Our Faith is Historically Verifiable — Or It’s Nothing
By Kathy Keller
Doveryai, no proveryai is a Russian proverb that is probably more famous in translation than in its original language. “Trust, but verify” was used extensively in various international negotiation settings, and continues to be trotted out as needed. It’s not a bad idea. Trust is good; proof that your trust is not unfounded is even better.
Where does that apply in the life of a people of faith? Some people equate faith with the phrase “leap of faith,” or, as Mark Twain is reputed to have said, “Faith is believing in what you know ain’t true.” Though cleverly put, I doubt that is true of any person of faith, however untutored. There is nothing to be gained by clinging to a myth, a falsehood, or a lie. When life is raw and wretched, the only stability to be found is the truth, wherever that may lie.
I was thinking of this today as I mused on the necessity of historical, verifiable fact as the foundation for the Christian faith. Of all belief systems, Christianity is the only one that insists that its truths must be founded on the historical existence of a person named Jesus, and that further, he historically said and did the things claimed of him. Most importantly, if Jesus did not die (really die, dead-as-a-doornail-die) and then rise again (in a physical body, one that walked, talked, ate, and resumed relationships with his friends), then, as Paul said in 1 Corinthians 15:17,19 …if Christ has not been raised, your faith is futile; you are still in your sins. 19 If only for this life we have hope in Christ, we are of all people most to be pitied.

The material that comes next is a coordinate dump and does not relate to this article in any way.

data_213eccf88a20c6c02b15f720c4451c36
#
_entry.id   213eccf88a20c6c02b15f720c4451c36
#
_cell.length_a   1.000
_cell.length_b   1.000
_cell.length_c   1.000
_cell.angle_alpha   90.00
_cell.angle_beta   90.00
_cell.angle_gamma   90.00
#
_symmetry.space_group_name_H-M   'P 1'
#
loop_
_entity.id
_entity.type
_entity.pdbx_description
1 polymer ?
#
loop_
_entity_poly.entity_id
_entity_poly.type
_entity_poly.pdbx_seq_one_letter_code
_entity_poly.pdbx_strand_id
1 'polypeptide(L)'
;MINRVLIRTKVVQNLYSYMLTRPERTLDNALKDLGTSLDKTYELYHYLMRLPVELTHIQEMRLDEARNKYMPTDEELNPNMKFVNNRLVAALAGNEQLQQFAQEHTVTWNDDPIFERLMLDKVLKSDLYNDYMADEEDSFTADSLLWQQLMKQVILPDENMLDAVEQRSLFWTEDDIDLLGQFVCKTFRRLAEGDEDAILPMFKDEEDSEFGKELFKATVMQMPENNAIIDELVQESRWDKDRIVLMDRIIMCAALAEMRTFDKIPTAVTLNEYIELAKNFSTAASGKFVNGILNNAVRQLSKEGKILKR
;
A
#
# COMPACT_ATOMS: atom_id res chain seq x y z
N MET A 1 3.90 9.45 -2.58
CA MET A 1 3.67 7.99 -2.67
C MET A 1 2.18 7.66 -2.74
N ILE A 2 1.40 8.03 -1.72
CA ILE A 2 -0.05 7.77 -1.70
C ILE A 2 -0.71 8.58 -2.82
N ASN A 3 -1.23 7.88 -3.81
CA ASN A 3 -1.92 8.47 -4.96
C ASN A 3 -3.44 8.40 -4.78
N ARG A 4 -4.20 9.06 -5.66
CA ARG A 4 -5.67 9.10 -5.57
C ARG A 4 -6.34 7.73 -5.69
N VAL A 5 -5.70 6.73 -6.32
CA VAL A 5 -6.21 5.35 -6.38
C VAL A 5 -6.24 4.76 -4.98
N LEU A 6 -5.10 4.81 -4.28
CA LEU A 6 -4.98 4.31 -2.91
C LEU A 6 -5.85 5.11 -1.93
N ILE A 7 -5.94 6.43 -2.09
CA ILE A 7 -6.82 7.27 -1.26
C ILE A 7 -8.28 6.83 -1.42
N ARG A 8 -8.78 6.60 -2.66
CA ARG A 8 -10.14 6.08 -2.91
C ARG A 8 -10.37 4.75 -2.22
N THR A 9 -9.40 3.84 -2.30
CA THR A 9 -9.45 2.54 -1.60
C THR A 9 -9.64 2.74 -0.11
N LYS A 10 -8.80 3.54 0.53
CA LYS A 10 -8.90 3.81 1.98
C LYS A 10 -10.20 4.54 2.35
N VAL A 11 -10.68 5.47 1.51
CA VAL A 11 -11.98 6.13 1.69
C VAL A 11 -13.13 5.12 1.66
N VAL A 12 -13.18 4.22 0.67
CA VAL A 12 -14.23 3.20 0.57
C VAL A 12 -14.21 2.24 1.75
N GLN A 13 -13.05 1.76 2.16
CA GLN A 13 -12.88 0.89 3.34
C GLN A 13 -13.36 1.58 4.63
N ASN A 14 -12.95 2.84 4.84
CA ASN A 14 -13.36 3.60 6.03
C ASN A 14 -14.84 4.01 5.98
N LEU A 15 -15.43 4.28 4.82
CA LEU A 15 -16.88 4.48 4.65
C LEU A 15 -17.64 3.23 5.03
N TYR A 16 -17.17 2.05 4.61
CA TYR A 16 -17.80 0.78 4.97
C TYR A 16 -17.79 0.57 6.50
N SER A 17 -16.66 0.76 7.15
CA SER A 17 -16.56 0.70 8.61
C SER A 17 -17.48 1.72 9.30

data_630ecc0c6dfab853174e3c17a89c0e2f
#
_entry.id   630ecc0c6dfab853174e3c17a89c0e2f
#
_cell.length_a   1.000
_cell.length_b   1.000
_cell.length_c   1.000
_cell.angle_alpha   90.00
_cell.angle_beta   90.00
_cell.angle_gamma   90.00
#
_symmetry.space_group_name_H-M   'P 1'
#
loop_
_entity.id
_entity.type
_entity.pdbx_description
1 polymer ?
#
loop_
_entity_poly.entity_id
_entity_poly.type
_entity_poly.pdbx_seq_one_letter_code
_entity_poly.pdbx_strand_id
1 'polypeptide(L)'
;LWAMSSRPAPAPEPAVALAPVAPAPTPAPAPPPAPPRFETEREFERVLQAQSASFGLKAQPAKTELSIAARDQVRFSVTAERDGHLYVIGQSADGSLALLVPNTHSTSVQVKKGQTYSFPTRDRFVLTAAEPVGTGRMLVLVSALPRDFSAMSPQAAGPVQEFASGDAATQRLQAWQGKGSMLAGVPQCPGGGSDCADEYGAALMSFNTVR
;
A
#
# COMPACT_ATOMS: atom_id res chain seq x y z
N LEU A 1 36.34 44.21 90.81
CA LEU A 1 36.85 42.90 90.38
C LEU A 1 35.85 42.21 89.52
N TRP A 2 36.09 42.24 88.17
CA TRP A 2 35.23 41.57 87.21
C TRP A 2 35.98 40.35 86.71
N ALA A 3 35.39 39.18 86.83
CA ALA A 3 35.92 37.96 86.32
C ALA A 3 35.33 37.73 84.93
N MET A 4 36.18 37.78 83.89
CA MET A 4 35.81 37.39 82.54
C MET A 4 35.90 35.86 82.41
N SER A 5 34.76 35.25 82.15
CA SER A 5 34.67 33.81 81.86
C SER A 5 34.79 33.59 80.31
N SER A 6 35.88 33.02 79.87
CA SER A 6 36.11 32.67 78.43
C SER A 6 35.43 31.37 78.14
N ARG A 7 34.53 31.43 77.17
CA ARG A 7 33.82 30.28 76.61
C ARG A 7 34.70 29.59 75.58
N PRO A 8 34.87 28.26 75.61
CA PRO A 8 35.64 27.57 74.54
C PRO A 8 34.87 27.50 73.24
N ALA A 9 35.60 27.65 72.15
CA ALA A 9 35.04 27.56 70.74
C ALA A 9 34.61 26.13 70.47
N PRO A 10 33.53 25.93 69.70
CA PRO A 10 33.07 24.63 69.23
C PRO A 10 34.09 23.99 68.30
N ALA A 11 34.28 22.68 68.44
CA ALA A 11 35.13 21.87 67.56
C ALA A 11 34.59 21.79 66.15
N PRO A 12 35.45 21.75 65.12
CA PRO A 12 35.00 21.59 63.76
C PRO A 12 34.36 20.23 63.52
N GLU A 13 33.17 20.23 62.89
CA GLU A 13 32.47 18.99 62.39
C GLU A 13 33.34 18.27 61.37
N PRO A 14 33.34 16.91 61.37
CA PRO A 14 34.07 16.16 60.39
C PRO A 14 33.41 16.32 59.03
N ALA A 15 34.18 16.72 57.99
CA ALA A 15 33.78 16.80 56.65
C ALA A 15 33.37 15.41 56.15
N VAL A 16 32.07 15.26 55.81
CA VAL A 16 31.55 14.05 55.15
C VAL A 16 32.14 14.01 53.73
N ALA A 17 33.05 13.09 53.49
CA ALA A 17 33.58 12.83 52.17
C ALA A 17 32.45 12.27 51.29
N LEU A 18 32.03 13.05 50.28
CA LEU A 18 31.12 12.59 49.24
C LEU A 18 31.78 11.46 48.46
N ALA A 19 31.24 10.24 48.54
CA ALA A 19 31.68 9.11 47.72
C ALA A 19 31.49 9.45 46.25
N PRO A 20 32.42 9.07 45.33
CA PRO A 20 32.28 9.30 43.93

Why pitied? “If believing in Jesus is what gets you through the day,” as many a skeptic has told me, “then good for you. We all have our lucky rabbit’s foot to comfort us; if Jesus is yours then, fine. Just don’t push it on me.” The problem with that argument is that our faith is in things that Jesus did; or, if he did not do them, then the whole thing is useless. Every other faith system, even faith in science, or education, or political power, draws its significance from…
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